Interviewed on November 10, 2014 by Brenna Atnikov.
Atnikov: How has your work shaped your perspective?
Ebrahim: Designers are uniquely positioned to look at complexity, for two reasons: we understand people and we are comfortable testing prototypes. When charged with a problem, designers begin by looking at the people who are affected and their wants, wishes, needs, and fears. But many designers who want to use their skills for social change find it difficult to be understood beyond their capacity to make artefacts. We need to understand that designers are a critical part of any strategic team, so that when tables are convened around healthcare or poverty reduction or the environment, a designer is always there.
Atnikov: What concerns you these days?
Ebrahim: How can my generation take the skills we’ve developed in the entrepreneurship, social innovation, tech, and emerging sectors and use these to disrupt industry and government? A lot of my peers are migrating into positions of decision making, but they quickly get crushed by institutional accountability and lose their drive to take risks and make creative things happen. When people don’t succeed in transforming these institutions, it’s not that they weren’t creative and talented; it’s that they needed new capacities that previous leaders didn’t need. These things take a long time, and so we need to start changing the way we support this new generation of leaders now.
I also worry about how inclusive we are of citizens’ voices. I worry that we will never create a culture of authentic engagement on critical national conversations. I worry that we’ll get stuck in a vortex of indecision and not have the capacity to recognize the moment where we could use the evidence we have to support taking a leap of faith. That inability to take risks is what is preventing us from leading in so many areas and is causing us to haemorrhage talent from our country.
Atnikov: If you could ask a clairvoyant anything about the future, what would you most want to know?
Ebrahim: What were the biggest risks we took? How did we deal with success and how did we deal with failure? Did we grow in our capacity to listen to a more diverse set of citizens, to respond to their needs rather than react? Have we learned how to align the efforts of people trying to do similar things across the country? Alignment and collaboration are in the Canadian DNA, but we haven’t figured out how to practice them yet.
Atnikov: If things turn out well in the next 20 years, what’s the riskiest thing that Canada will have done?
Ebrahim: We took the risk of focusing. We focused on one big thing and we moved the bar. Perhaps the one big thing was poverty reduction, and we reduced dramatically the number of people living in poverty in our country. We did this not by wanting to create something the world would look to us as a leader in, but by harvesting the intelligence within our borders to make bold change happen. And this helped us to retain thought leadership by demonstrating that Canada has an appetite for taking risks. Instead of talking about how our cities are so metropolitan, we embodied this: we showed the world instead of telling the world.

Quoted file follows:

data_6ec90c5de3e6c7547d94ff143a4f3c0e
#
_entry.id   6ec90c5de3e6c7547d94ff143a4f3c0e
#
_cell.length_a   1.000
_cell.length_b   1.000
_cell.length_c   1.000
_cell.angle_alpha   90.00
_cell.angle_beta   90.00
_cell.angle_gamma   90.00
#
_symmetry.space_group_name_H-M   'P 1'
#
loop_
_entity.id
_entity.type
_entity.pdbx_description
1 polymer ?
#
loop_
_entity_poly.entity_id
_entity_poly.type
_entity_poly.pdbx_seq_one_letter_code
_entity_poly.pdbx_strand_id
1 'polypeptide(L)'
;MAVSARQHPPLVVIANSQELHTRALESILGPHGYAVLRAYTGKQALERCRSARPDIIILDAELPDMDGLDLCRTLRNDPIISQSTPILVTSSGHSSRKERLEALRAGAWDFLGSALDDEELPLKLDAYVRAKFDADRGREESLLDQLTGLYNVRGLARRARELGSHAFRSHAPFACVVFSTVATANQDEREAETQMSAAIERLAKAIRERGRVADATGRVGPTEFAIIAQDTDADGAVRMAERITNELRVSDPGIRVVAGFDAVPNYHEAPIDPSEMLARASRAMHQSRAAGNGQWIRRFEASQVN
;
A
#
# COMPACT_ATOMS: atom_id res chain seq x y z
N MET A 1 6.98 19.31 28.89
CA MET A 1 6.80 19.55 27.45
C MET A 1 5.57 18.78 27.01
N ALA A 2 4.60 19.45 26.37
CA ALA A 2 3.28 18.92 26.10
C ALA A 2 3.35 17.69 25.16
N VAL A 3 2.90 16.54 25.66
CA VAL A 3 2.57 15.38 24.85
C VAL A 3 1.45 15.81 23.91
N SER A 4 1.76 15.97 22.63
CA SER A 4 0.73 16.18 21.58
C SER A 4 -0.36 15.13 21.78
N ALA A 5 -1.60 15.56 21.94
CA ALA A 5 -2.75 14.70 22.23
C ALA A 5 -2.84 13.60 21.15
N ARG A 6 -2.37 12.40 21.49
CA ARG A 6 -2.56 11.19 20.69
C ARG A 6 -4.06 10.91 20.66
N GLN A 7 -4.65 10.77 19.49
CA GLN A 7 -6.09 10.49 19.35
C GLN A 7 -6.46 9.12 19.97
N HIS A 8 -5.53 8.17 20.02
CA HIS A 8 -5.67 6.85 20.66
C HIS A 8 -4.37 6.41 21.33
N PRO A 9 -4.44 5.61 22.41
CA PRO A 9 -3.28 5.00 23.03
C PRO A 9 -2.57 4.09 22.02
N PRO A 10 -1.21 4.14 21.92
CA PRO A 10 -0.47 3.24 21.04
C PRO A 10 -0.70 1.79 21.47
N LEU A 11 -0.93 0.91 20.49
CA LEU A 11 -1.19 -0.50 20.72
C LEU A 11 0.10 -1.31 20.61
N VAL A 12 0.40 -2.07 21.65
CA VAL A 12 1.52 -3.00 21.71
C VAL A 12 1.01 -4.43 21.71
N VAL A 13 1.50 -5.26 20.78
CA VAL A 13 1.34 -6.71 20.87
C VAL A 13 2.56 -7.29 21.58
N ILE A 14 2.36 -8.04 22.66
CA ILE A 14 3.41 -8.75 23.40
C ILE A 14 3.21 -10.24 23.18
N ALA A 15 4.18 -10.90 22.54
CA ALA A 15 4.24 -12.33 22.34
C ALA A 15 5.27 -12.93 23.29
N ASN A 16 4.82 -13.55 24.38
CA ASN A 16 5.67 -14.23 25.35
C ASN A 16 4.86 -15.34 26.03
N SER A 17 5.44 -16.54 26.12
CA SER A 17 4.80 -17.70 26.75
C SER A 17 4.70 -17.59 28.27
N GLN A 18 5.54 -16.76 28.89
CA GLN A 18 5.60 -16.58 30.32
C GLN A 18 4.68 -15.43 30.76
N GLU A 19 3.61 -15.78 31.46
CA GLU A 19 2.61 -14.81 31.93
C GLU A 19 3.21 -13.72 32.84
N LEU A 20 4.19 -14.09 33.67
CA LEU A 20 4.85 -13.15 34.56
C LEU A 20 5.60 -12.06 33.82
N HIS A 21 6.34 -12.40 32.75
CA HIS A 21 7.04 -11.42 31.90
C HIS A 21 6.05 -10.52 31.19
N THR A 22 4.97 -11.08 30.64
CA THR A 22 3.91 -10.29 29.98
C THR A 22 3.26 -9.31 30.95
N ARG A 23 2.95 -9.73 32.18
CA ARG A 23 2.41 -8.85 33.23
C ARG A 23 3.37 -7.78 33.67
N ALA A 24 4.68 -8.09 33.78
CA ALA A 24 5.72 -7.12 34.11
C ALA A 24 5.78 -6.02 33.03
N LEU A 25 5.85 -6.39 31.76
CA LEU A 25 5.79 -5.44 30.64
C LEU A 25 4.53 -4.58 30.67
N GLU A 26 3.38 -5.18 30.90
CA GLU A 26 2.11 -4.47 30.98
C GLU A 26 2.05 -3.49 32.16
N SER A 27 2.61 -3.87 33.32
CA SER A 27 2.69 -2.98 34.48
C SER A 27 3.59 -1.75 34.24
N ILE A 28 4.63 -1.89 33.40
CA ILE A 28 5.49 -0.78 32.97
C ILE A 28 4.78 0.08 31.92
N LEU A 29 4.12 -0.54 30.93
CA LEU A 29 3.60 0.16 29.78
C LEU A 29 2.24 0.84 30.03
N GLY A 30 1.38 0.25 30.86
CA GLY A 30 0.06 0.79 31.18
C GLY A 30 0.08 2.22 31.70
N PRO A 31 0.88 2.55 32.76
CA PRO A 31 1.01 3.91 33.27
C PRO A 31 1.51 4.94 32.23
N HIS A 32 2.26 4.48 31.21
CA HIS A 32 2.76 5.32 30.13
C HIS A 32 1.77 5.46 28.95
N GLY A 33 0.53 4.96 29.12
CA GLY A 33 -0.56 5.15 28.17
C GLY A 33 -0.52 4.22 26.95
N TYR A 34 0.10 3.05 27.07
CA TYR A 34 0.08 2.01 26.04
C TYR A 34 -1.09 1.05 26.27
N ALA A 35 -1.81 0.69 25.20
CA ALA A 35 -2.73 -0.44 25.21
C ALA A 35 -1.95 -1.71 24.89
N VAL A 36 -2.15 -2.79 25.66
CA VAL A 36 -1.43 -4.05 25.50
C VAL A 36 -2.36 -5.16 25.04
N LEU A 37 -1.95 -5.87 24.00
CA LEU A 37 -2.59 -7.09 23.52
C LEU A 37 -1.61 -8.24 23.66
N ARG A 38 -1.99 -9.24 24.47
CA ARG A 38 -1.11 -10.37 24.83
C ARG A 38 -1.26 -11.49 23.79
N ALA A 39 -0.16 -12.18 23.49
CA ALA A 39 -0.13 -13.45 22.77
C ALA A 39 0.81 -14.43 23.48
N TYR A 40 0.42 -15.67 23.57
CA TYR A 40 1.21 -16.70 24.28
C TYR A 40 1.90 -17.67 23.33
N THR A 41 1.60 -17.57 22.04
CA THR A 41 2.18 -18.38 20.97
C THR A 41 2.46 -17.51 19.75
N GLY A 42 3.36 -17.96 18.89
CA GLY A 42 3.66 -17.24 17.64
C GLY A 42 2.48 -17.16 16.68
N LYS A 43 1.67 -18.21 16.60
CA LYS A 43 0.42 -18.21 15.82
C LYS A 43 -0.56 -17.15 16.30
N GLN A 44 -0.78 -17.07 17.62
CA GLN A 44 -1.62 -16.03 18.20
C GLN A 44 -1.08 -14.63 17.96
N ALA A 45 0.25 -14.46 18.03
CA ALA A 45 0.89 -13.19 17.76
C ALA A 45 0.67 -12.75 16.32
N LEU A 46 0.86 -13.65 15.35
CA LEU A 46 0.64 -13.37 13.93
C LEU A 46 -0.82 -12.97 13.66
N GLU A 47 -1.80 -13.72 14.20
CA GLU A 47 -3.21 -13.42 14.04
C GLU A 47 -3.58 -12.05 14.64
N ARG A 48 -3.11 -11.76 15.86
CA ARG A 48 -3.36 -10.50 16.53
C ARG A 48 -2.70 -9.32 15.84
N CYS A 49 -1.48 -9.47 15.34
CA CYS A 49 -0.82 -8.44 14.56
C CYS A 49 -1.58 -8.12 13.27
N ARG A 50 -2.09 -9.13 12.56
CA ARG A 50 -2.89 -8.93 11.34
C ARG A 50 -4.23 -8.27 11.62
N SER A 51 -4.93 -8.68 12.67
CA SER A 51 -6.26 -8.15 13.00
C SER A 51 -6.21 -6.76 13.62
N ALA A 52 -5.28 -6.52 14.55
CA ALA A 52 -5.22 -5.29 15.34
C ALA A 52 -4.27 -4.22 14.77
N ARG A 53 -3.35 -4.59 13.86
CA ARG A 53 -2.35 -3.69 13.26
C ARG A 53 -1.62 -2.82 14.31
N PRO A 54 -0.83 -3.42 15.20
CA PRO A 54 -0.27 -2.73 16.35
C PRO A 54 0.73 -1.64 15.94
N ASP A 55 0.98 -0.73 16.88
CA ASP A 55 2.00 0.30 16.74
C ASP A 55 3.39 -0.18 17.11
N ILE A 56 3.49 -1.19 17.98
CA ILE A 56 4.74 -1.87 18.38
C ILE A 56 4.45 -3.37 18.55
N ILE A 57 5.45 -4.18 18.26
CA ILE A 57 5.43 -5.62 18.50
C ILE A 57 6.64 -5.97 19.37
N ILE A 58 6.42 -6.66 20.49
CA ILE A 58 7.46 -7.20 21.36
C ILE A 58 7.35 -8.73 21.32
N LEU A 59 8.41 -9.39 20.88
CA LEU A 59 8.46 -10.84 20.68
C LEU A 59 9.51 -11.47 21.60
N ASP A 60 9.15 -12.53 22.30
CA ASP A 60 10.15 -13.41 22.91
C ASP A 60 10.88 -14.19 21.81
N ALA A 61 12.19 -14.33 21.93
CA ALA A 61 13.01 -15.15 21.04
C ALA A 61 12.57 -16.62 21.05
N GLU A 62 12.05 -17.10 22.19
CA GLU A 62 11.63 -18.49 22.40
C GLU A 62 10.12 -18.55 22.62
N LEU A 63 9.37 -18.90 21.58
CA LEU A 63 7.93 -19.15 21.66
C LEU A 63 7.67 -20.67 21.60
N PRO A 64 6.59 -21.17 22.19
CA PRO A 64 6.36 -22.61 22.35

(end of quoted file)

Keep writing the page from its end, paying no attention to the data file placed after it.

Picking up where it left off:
Atnikov: If that kind of culture doesn’t become the norm in Canada, where will we be?
Ebrahim: We’ll be where we are now: a little bit behind the rest of the world. Innovation and creativity will still be a thing that sits on the outside and not within the DNA of organizations, and so their adaptive capacity will remain constrained. Our role in the global community will stagnate, and we’ll still be trying to figure out how we can contribute to a global conversation about being more inclusive, more creative, and more human centred. Where we are now isn’t such a bad place: we’re just limiting ourselves because we aren’t comfortable trying out new processes in our old systems.
Atnikov: What decisions do we need to make?
Ebrahim: We have to decide what kind of country we want to be. There’s lots of investment right now in innovation in the public service and other sectors, and that investment is going to dry up if we don’t commit to implementing some of the great ideas that have been talked about. Let’s stop talking about experiments and start committing to new approaches to problem solving. If we can’t do that, we should just commit to being a country that follows.